Israel successfully tests advanced missile defense system

Israel is developing a multi-layered anti-ballistic missile system to protect themselves from rockets fired from neighboring countries. Above, Arrow 3 missle launched by the Israeli Defence Ministry in 2015. (AFP)
Updated 22 January 2019
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Israel successfully tests advanced missile defense system

  • The new system being developed by Israelis aims to create a defense against short- and mid-range rockets
  • The anti-ballistic missile was developed by the Israel Aerospace Industries and the US planemaker Boeing

JERUSALEM (AP) — Israel says it has successfully tested the country's advanced missile defense system capable of defending against ballistic missile threats outside the atmosphere.
The Defense Ministry says Tuesday's successful test of the Arrow-3 interceptor is "a major milestone" in Israel's ability to defend itself "against current and future threats in the region." It comes a couple days after Israel thwarted an Iranian missile attack.
Arrow-3 is part of the multi-layered system Israel is developing to defend against both short- and mid-range rockets fired from Gaza and Lebanon, as well as Iran's long-range missiles. It includes Iron Dome, David's Sling, and the Arrow-2 systems.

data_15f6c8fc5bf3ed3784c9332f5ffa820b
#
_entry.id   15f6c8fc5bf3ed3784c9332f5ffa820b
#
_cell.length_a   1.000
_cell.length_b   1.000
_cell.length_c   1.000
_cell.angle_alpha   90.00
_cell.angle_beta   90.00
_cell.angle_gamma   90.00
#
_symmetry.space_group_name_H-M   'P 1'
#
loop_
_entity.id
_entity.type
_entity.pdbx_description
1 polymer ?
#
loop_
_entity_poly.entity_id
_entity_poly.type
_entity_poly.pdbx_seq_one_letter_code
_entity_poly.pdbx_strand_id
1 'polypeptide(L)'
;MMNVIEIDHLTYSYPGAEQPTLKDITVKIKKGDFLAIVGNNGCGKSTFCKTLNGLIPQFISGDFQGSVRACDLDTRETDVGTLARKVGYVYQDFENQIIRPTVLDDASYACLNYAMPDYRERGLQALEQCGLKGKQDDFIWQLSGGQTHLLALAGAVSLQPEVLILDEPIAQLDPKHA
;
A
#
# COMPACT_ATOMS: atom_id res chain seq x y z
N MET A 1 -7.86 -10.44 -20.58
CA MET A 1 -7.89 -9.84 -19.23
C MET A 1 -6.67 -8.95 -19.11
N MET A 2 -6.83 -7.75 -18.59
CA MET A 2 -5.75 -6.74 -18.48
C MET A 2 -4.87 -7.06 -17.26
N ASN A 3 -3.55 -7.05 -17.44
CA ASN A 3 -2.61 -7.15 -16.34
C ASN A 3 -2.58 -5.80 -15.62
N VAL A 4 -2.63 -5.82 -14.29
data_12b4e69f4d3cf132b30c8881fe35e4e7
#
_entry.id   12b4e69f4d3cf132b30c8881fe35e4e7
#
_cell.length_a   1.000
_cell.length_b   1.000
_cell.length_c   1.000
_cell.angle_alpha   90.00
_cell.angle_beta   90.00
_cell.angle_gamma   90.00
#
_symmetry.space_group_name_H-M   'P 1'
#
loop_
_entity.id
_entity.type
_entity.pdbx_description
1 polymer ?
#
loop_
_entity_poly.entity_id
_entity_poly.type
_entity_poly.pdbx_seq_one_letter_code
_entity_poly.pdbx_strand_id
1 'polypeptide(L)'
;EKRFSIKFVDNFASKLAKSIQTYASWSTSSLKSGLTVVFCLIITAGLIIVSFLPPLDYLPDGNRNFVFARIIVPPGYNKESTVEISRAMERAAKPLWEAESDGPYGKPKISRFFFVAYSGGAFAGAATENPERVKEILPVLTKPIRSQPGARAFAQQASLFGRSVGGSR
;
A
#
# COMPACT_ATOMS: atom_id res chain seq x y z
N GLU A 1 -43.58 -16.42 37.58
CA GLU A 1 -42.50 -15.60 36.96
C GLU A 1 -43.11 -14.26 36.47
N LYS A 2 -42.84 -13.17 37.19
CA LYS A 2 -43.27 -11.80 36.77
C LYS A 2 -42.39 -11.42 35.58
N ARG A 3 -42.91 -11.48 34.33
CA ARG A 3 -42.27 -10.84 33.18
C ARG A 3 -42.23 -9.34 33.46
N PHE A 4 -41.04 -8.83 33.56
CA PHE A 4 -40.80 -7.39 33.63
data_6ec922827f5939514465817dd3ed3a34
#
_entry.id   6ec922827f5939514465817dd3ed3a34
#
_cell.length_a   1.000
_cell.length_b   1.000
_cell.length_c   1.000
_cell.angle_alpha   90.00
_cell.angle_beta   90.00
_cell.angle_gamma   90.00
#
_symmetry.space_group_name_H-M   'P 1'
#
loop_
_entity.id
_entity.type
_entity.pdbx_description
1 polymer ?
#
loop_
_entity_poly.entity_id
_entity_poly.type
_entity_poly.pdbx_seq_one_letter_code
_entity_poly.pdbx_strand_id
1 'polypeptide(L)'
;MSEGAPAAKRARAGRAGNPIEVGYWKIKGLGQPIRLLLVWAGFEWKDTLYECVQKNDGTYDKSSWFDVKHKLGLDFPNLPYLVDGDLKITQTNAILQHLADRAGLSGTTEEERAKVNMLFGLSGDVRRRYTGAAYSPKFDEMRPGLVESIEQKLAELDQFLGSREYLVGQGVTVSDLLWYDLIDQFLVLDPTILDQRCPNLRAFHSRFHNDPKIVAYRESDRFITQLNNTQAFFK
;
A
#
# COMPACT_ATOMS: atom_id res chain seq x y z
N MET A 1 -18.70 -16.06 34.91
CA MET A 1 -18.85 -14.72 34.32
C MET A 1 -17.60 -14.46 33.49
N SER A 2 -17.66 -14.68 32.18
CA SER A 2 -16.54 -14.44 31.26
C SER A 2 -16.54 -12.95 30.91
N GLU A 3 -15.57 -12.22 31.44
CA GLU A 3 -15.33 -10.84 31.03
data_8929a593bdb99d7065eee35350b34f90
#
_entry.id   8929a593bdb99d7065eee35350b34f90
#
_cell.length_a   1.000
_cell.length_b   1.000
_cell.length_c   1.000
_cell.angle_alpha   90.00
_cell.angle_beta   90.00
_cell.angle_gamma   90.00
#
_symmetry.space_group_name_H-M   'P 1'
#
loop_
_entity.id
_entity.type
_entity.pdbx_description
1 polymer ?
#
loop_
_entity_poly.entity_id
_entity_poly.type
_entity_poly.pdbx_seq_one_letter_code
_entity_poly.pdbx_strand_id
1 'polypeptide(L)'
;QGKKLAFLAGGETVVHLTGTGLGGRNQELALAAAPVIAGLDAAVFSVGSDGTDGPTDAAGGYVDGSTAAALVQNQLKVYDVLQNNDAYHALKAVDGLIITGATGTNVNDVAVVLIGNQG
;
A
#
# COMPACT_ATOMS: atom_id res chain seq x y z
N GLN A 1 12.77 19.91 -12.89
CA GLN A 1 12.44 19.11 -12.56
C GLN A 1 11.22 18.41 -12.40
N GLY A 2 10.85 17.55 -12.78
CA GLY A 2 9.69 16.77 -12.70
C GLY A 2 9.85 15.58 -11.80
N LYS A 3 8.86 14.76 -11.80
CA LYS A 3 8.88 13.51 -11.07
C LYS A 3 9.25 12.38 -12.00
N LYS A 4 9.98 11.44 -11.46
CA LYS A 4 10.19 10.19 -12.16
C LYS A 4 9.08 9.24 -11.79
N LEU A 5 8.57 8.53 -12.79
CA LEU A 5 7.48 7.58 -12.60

It was developed by Israel Aerospace Industries and U.S. aviation giant Boeing and became operational in January 2017.
Israel has already deployed Arrow to counter Syrian missiles.


Sudan’s military council, opposition coalition agree political accord

Updated 4 sec ago
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Sudan’s military council, opposition coalition agree political accord

  • The constitutional declaration is expected to be signed on Friday

KHARTOUM: Sudan’s ruling military council and an opposition alliance signed a political accord on Wednesday as part of a power-sharing deal aimed at leading the country nation to democracy.
The agreement was signed in Khartoum in the presence of African mediators following a night of talks to iron out some details of the agreement reached earlier this month.
The deal is meant to pave the way to a political transition in Sudan after military leaders ousted former President Omar Al-Bashir in April following weeks of protests against him.
“We want a stable homeland, because we have suffered a great deal,” Ibrahim Al-Amin, a leader in the opposition Forces of Freedom and Change coalition, said after the ceremony.
Ethiopian mediator Mahmud Dirir said Sudan needed to overcome poverty and called for the country to be taken of a US list of states that support terrorism.
The sides are still working on a constitutional declaration, which is expected to be signed on Friday.